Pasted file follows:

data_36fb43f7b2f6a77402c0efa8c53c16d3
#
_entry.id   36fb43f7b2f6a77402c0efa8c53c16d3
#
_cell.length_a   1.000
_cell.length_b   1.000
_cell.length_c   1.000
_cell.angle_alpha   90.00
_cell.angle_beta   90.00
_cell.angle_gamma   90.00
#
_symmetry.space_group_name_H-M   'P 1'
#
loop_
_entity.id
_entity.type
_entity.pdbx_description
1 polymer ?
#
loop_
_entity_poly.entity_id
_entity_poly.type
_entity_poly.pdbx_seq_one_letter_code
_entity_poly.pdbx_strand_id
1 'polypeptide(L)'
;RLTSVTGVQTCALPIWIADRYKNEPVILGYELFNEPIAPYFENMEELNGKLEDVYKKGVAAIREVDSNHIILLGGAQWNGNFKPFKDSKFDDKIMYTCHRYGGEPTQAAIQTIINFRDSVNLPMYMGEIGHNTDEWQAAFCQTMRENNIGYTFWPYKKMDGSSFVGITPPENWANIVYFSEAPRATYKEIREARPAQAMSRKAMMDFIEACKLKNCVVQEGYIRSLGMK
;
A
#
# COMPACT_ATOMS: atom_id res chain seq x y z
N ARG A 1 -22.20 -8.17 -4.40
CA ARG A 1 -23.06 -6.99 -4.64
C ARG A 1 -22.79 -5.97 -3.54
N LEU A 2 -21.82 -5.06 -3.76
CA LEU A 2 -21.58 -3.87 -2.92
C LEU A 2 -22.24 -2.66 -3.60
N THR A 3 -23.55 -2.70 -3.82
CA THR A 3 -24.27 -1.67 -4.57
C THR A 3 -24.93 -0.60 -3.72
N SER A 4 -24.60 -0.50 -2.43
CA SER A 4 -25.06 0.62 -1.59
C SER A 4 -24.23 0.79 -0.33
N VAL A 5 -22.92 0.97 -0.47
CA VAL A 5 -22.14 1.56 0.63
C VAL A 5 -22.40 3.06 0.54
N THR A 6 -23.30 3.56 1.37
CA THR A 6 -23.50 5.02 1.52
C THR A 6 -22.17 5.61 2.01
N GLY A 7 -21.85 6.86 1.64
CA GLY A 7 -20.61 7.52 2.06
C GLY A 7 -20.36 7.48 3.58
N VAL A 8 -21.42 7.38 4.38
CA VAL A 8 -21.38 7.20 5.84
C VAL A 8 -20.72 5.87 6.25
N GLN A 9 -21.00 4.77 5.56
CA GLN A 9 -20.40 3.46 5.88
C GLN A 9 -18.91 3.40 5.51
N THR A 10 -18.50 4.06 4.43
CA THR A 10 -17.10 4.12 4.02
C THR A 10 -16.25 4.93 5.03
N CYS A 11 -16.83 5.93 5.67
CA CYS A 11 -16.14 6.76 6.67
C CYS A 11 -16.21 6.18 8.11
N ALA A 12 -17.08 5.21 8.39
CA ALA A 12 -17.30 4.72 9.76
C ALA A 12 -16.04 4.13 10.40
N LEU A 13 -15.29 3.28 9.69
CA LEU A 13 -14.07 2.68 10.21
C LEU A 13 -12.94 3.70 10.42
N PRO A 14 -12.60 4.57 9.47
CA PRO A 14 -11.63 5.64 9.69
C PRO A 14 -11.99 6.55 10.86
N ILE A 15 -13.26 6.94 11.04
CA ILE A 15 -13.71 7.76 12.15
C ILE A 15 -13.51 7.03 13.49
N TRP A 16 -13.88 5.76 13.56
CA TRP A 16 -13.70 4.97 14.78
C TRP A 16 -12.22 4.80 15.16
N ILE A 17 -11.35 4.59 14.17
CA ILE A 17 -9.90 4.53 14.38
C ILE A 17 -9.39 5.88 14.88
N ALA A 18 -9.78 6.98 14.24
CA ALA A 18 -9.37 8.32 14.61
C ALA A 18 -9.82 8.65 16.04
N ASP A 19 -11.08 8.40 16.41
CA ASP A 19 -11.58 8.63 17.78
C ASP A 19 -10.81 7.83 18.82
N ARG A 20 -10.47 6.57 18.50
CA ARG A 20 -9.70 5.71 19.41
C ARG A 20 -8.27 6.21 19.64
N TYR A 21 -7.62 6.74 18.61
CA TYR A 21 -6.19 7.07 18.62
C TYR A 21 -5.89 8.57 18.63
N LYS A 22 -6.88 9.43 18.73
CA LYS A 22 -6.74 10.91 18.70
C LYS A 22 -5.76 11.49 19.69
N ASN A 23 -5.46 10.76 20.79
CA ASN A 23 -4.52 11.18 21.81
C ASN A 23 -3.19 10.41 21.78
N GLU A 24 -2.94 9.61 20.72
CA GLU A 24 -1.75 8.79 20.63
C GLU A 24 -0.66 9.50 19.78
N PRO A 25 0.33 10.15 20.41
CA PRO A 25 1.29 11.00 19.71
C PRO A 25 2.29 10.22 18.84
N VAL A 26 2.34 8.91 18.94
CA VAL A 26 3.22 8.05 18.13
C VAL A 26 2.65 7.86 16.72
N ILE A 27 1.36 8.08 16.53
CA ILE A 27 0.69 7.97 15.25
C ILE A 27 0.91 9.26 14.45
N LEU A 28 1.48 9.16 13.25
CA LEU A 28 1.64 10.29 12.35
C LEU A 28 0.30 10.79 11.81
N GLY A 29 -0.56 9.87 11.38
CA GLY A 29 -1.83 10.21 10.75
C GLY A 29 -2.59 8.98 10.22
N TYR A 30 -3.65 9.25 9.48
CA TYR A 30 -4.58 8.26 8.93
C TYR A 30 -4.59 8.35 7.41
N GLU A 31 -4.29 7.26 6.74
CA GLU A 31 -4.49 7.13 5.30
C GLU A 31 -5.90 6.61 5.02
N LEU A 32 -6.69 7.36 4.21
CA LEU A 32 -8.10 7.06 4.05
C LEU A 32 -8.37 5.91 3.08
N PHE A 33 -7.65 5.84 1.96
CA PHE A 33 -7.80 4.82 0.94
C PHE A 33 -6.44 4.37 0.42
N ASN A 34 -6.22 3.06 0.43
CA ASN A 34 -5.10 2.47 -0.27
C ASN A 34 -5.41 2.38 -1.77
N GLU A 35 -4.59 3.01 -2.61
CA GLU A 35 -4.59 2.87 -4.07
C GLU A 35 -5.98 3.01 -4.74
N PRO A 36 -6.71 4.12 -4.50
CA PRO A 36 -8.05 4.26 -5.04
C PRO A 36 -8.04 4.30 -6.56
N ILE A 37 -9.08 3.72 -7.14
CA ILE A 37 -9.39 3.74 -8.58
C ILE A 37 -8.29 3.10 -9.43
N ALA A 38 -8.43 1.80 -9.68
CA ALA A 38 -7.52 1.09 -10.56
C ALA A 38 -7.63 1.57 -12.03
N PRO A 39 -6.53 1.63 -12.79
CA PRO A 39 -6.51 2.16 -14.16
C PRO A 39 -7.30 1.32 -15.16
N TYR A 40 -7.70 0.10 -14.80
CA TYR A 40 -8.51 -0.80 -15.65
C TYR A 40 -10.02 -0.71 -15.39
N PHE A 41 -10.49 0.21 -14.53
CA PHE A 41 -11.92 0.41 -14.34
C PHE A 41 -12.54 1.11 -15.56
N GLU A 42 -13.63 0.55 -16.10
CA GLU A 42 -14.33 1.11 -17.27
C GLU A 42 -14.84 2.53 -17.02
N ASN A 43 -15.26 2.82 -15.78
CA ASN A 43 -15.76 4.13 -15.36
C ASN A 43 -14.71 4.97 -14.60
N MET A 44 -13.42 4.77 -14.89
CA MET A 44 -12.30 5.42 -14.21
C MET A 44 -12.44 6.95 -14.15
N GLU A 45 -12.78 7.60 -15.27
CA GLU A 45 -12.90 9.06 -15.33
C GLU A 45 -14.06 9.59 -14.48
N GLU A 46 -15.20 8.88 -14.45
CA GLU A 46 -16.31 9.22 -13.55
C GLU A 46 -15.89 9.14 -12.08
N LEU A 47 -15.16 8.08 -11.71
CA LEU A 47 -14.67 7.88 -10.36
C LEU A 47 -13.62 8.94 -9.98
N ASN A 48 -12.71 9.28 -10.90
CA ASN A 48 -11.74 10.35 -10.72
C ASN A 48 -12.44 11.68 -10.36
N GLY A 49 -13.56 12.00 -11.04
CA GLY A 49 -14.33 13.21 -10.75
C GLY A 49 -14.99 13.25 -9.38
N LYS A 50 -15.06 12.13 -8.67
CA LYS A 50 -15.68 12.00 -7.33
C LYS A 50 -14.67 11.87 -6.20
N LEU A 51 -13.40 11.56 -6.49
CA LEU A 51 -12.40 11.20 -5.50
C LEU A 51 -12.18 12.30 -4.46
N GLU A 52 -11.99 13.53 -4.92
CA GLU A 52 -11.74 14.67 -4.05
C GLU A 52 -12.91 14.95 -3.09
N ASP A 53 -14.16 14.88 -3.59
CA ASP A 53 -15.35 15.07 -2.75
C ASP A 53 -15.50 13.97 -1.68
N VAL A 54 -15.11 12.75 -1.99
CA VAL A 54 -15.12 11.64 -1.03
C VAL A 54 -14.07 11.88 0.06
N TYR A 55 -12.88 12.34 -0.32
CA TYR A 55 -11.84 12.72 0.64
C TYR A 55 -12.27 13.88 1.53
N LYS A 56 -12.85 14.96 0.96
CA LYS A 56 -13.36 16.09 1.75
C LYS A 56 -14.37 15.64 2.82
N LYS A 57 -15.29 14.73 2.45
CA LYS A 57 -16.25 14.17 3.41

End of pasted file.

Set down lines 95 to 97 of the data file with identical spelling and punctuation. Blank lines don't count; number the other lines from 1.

CA LYS A 22 -6.74 10.91 18.70
C LYS A 22 -5.76 11.49 19.69
N ASN A 23 -5.46 10.76 20.79